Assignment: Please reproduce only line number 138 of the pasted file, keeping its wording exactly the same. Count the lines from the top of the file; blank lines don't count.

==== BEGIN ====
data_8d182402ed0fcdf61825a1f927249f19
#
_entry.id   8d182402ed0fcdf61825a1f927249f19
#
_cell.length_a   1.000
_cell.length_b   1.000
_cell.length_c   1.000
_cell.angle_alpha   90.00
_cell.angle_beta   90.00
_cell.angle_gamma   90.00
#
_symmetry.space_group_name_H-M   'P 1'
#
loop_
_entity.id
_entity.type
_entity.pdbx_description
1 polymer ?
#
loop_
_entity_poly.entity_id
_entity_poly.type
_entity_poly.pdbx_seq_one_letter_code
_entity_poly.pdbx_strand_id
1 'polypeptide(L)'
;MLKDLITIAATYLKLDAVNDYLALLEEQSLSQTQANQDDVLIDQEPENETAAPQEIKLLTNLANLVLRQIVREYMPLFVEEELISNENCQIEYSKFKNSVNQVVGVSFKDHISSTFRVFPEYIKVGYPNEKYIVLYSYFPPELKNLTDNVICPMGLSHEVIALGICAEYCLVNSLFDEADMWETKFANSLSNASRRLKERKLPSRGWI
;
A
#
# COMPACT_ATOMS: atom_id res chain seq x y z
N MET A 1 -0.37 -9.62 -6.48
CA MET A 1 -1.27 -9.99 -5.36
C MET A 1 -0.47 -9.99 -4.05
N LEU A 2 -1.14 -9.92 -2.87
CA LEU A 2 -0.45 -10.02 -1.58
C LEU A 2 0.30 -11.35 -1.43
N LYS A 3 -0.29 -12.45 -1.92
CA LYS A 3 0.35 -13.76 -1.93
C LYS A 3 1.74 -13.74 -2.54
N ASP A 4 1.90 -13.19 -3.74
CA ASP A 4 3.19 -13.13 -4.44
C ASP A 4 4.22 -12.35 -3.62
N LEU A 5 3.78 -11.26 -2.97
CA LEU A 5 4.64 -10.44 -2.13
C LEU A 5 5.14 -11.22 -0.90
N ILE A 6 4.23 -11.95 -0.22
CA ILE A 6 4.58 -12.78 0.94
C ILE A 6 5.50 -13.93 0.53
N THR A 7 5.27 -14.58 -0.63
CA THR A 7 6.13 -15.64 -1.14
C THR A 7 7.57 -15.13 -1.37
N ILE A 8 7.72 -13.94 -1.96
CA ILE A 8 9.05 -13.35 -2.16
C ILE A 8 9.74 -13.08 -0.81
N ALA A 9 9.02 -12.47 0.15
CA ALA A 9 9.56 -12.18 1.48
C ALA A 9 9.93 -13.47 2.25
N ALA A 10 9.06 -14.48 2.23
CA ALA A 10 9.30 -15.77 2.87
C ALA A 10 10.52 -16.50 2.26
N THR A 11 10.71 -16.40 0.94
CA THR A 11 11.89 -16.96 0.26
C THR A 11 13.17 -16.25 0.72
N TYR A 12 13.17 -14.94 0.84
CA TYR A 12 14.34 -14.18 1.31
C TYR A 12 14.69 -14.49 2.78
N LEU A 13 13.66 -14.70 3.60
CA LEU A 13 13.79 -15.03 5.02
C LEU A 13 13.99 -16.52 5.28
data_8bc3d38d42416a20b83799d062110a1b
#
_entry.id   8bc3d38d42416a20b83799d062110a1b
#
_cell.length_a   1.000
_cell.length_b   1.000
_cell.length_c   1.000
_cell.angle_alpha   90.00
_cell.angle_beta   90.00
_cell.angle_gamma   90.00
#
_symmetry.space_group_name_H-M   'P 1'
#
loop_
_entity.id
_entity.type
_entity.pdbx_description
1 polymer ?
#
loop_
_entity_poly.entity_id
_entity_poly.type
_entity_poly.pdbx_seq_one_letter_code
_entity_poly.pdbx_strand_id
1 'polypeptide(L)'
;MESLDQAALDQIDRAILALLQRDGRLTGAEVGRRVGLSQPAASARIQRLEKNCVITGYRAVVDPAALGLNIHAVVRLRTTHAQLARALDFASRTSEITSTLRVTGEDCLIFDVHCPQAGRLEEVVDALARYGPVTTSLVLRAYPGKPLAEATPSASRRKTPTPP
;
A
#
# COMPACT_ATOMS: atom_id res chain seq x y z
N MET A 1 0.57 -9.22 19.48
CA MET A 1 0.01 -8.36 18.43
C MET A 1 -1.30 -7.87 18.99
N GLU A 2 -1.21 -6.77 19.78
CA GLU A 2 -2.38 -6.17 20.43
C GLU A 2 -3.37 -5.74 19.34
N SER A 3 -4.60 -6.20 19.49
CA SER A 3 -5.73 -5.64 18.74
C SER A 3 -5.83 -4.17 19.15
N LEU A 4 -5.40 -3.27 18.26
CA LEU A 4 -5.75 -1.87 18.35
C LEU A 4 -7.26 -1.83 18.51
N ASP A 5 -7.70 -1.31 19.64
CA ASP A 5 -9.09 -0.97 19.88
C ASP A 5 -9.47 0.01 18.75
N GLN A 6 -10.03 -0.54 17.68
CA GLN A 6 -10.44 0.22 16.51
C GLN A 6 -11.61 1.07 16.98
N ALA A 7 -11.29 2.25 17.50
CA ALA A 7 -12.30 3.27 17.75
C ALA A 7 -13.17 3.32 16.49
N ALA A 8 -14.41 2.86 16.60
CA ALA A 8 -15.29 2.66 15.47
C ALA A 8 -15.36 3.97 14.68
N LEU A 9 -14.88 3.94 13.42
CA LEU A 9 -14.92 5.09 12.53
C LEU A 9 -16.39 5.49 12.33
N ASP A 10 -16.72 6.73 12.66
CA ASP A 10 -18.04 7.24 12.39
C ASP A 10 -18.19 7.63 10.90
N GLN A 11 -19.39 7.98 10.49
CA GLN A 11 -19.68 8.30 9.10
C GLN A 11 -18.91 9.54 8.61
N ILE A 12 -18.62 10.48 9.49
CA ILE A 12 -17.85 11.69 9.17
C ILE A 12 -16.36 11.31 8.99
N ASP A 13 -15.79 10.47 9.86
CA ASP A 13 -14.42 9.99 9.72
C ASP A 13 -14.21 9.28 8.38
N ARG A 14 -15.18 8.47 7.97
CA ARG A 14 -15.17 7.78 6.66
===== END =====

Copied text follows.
C ASP A 13 -14.21 9.28 8.38